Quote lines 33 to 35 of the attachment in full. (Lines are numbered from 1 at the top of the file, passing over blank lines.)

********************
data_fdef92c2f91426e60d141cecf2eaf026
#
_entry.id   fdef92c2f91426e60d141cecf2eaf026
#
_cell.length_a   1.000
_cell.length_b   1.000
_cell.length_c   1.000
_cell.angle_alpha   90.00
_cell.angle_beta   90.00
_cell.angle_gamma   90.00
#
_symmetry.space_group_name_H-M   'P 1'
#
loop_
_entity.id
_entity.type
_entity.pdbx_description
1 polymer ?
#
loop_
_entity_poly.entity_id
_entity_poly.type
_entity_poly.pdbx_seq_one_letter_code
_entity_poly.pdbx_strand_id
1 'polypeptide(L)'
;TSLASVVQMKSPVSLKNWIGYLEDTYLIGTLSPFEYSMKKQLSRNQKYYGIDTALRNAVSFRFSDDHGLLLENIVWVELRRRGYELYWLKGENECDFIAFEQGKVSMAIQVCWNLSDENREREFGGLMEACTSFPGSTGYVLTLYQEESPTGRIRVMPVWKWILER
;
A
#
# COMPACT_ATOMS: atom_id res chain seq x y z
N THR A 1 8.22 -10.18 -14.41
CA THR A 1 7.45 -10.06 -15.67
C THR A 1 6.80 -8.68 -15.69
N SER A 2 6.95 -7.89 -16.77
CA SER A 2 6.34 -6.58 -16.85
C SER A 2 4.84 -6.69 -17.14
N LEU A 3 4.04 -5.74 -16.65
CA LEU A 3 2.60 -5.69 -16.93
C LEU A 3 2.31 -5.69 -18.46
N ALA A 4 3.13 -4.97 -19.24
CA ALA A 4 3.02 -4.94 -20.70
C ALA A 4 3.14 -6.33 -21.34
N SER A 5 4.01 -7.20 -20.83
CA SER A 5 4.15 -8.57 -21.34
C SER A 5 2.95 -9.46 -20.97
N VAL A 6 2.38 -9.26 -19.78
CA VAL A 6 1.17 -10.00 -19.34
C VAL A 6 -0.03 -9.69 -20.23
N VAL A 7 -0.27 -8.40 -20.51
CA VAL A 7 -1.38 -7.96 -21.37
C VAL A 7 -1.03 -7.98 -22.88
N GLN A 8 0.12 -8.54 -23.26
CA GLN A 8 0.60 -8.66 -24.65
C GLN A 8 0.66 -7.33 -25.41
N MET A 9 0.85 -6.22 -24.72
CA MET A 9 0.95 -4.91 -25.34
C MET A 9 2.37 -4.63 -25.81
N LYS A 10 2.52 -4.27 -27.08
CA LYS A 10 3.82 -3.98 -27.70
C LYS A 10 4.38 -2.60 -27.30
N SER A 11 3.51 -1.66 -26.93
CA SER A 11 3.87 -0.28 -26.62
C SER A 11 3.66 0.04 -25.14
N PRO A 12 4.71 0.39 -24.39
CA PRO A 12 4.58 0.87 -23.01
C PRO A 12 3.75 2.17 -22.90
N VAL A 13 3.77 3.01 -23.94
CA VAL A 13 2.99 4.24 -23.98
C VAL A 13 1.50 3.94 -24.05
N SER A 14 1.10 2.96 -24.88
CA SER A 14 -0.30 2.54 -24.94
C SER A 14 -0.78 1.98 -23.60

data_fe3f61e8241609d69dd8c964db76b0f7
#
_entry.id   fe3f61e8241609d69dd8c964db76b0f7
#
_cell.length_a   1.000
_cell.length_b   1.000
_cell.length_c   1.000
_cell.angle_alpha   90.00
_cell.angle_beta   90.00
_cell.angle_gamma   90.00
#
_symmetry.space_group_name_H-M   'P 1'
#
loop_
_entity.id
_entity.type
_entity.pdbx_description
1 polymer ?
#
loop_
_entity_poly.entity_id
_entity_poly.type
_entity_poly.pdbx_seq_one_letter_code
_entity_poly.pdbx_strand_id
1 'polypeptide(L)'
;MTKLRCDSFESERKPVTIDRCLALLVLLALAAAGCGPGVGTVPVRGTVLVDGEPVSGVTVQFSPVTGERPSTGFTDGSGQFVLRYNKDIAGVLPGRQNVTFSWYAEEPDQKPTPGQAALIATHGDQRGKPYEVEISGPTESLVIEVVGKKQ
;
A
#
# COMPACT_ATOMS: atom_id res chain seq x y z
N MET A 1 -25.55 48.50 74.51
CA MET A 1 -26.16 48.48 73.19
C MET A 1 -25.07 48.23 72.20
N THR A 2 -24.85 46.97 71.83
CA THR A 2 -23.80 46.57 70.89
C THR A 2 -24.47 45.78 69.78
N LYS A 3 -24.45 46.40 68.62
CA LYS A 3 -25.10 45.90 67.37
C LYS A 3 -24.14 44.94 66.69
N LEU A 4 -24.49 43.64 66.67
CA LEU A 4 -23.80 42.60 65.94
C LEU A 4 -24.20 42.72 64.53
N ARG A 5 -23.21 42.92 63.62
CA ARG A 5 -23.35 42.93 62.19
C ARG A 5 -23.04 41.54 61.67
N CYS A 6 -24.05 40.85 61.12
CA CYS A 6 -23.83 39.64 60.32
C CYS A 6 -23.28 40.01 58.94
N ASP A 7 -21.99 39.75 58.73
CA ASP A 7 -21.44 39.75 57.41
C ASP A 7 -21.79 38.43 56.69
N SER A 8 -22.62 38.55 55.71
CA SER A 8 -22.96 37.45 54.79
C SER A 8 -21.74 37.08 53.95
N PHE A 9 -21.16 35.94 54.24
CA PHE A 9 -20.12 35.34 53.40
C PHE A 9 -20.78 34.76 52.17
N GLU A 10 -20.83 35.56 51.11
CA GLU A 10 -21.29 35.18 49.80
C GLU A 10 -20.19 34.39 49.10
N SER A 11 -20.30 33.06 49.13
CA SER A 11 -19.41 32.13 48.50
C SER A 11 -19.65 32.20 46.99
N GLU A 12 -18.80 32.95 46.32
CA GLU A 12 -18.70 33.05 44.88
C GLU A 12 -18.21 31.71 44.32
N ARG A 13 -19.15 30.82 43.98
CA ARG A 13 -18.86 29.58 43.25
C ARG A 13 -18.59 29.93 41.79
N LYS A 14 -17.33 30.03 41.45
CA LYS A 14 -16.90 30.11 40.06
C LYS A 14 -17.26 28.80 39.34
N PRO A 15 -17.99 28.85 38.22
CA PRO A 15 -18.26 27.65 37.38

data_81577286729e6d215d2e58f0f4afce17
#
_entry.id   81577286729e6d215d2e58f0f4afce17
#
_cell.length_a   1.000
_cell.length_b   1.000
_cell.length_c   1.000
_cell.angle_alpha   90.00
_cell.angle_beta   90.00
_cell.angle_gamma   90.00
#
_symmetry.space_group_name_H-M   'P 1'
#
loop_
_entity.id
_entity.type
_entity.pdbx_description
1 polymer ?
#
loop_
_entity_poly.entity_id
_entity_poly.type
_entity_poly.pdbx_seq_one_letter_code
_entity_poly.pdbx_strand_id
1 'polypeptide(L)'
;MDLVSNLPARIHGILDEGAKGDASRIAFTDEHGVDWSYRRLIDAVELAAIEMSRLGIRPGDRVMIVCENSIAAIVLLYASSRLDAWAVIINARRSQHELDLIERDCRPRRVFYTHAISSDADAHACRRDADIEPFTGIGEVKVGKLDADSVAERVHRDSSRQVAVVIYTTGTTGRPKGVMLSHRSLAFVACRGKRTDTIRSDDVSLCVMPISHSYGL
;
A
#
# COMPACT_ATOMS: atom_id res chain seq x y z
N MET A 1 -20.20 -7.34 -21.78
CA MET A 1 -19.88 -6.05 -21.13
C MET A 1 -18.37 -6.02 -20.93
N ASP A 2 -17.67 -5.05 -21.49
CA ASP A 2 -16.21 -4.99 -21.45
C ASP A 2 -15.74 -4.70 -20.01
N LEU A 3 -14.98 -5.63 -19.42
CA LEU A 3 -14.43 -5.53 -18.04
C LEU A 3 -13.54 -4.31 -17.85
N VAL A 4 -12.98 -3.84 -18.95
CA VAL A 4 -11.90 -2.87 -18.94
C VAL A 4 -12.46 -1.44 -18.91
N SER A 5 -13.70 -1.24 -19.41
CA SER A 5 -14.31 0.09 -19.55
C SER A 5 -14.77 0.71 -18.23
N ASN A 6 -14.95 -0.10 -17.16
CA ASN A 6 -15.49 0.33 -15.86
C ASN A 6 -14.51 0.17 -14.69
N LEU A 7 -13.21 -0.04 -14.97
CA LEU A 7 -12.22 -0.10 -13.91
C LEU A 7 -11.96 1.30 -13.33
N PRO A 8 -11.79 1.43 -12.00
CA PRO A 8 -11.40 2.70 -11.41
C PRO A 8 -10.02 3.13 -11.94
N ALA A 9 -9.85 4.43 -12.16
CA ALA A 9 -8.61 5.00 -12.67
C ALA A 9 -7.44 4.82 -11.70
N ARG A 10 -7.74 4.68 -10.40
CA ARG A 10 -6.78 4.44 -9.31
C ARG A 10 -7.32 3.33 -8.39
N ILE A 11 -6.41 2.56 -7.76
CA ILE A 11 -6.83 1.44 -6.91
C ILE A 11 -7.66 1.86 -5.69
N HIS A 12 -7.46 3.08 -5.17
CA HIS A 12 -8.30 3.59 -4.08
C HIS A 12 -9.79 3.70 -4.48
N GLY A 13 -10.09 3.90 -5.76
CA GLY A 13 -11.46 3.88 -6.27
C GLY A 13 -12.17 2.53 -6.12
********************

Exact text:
C THR A 1 6.80 -8.68 -15.69
N SER A 2 6.95 -7.89 -16.77
CA SER A 2 6.34 -6.58 -16.85